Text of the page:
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Brian Hoey
Writer and all around book nerd, Brian puts his English degree to good use turning words into magic. A great lover of beer, baseball, and books, he can write on Baltic Porter and Katherine Anne Porter with equal ease.

Recent Posts:

Jolabokaflod: Iceland’s Christmas Book Flood

By Brian Hoey. Dec 21, 2018. 9:00 AM.

Topics: Christmas Books, Rare Book Gift Ideas

In the United States, there is some disagreement about when, precisely, the Christmas season starts. Extremely conservative estimates might say it starts at the beginning of Advent, some might declare the first of December to be the official start of the season, while increasingly many of us seem to have settled on the discount-fueled pandemonium of Black Friday as our starter pistol. In Iceland, on the other hand, there is no such ambiguity. The Christmas season begins with the annual November distribution of the Bokatidindi—the catalog that lists almost all of the books that will be published in Iceland during the coming two months. 

     
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Ten More Facts You Should Know About Jane Goodall

By Brian Hoey. Nov 10, 2018. 9:00 AM.

Topics: Science

Dame Jane Morris Goodall DBE, more affectionately known as Dr. Jane, is the world’s foremost expert on Chimpanzees, a United Nations Peace Ambassador, and an inspiration to budding ethologists the world over. Since making the discovery that chimps make and use tools while studying their behavior in the field more than half a century ago, she has become one of the most recognizable and beloved figures in the global scientific community. A few years back, we penned a post titled Ten Facts You Should Know About Jane Goodall. Here are ten more facts about her you may find of interest.

     
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Things to Consider Before Adding a Signed Book to Your Collection

By Brian Hoey. Nov 3, 2018. 9:00 AM.

Topics: Book Collecting

In his famous essay, “The Work of Art in the Age of Mechanical Reproduction,” (1935) Walter Benjamin describes the “aura” that exists around a work of art that hasn’t been mechanically reproduced (i.e. printed off on a printing press, copied onto a DVD, etc.). The aura, he says, is the element of the work that can’t be replicated outside of its definite location in time and space, giving a ritualistic, almost mystical element that changes the way that we engage with it. This, it seems, in a nutshell, is why we like signed books, and why we often treat them as precious objects of almost totemic significance. After all, you can get the text of Mark Twain’s The Adventures of Huckleberry Finn (1884) off the internet and print out as many copies as you want, but a signed edition can’t be copied in the same way. If it gets damaged or destroyed, there’s no way of replacing it in the world.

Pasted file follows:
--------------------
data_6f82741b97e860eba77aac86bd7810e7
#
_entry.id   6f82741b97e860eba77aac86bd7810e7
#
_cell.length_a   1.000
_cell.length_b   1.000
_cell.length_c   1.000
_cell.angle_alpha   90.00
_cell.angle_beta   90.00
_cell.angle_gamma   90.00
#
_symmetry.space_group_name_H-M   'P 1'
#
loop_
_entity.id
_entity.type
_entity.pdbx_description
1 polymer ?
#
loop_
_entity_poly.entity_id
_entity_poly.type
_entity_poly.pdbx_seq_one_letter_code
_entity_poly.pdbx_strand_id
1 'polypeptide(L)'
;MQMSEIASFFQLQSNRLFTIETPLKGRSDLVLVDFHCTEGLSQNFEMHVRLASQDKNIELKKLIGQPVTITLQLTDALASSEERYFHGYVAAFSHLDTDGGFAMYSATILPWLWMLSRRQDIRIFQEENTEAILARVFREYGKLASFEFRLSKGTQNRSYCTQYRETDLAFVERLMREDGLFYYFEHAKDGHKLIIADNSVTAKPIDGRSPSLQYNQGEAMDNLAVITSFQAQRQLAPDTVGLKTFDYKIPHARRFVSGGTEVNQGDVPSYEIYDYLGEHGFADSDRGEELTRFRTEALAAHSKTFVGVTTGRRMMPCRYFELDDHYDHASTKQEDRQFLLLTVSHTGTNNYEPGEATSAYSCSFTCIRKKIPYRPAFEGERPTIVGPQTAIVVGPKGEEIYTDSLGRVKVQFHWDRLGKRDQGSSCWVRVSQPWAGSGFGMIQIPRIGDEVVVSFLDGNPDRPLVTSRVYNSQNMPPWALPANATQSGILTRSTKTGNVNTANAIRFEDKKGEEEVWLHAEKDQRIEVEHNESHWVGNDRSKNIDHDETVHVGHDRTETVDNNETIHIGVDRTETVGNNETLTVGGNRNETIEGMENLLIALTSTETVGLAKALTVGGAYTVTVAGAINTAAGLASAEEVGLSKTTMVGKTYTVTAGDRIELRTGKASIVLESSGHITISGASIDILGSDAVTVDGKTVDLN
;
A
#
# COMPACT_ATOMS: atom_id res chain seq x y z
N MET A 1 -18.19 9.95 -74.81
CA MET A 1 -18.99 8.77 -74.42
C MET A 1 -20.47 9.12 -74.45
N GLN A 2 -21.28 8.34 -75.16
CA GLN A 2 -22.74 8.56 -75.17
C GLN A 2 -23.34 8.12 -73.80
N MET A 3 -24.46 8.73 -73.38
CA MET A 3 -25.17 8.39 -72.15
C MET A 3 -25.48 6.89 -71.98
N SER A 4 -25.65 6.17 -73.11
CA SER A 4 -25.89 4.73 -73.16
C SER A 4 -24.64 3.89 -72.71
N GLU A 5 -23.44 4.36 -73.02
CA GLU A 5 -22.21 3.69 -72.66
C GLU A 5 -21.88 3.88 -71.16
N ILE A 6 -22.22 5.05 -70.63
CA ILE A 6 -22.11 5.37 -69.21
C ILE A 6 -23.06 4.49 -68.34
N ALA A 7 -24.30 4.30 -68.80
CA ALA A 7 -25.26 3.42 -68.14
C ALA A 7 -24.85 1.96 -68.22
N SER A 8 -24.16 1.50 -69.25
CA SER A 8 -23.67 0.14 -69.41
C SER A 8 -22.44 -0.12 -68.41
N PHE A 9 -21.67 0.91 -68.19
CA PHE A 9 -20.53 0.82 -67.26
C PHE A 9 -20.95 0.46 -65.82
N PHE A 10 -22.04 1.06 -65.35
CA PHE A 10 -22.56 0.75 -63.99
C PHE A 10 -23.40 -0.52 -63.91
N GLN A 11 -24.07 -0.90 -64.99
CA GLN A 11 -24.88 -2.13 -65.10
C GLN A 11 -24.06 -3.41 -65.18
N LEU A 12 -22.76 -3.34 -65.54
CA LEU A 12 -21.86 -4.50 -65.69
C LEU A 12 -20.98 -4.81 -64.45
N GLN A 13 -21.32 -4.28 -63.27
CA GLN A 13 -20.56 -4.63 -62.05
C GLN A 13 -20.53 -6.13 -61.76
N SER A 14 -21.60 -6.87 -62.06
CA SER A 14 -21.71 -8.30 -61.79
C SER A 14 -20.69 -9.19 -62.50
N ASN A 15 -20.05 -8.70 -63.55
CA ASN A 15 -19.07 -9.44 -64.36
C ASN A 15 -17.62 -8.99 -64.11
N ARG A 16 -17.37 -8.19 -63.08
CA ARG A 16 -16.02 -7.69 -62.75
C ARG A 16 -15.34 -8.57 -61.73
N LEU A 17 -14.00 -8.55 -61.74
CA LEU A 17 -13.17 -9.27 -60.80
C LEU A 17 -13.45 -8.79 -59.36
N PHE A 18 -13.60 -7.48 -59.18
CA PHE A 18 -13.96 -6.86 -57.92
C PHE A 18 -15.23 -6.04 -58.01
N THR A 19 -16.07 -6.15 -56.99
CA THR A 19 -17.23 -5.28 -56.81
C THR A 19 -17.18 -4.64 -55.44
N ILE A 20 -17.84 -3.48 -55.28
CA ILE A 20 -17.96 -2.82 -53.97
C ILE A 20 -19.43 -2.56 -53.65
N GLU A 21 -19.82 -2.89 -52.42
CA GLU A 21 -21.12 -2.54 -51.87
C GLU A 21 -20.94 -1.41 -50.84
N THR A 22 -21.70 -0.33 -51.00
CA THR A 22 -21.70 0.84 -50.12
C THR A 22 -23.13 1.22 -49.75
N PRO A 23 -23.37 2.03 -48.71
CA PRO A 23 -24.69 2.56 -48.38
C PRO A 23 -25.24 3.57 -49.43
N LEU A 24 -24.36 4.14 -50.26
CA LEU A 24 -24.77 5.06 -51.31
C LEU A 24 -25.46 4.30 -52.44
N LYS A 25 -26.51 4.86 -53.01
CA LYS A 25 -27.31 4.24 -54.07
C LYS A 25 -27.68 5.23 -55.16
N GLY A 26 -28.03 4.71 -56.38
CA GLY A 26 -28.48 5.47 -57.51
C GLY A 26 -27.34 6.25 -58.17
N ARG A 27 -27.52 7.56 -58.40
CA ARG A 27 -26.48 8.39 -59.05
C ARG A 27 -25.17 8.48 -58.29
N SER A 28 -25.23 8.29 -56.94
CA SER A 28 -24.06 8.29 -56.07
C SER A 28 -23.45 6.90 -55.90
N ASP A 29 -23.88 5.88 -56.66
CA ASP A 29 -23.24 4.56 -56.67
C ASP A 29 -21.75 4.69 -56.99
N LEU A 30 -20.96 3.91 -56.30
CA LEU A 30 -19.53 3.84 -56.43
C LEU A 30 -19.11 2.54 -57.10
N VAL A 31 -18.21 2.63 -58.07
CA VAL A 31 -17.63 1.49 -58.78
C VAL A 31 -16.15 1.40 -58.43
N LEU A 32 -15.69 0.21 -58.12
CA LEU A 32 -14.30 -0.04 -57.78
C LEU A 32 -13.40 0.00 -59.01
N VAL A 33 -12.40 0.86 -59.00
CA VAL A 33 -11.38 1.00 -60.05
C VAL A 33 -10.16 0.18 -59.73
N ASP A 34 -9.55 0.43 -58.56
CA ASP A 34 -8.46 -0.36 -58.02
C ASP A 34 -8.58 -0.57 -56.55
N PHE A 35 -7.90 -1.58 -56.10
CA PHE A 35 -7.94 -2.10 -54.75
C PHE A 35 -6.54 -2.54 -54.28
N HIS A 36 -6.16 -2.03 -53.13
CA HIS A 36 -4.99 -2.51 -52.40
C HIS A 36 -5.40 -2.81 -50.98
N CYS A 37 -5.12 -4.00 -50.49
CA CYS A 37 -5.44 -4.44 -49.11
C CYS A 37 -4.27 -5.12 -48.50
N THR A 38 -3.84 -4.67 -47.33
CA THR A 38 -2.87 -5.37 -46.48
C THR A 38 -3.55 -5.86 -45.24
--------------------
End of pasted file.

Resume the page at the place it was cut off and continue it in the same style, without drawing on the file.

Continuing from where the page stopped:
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The Man With Many Names: Collecting Stephen King

By Brian Hoey. Sep 21, 2018. 9:00 AM.

Topics: Book Collecting, Horror

Even the task of summing up Stephen King’s career and body of work is daunting. The New England-based literary giant has published more than 50 books, including acclaimed works of sci-fi, fantasy, suspense, horror, supernatural fiction, literary fiction, and, no doubt, other genres as well. He is so famous that even his pseudonyms are household names, and his works have been adapted for the screen more times than it would be in any way reasonable to recount in this space. 

     
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Book Collecting Basics: What is Collation?

By Brian Hoey. Aug 28, 2018. 9:00 AM.

Topics: Book Collecting, Book History

The study of Shakespeare has, historically, thrived off of small inconsistencies in the great playwright’s printed editions. When you pick up a Folger edition of the Bard’s work and find that your favorite soliloquy out of the Pelican Shakespeare is ever so slightly altered, you experience the fruits of a literary labor that is as much a science as it is an art. The foundation of this science is called collation. 

     
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Eight Fascinating Facts About Jaws Author Peter Benchley

By Brian Hoey. Jul 18, 2018. 9:00 AM.

Topics: Movie Tie-Ins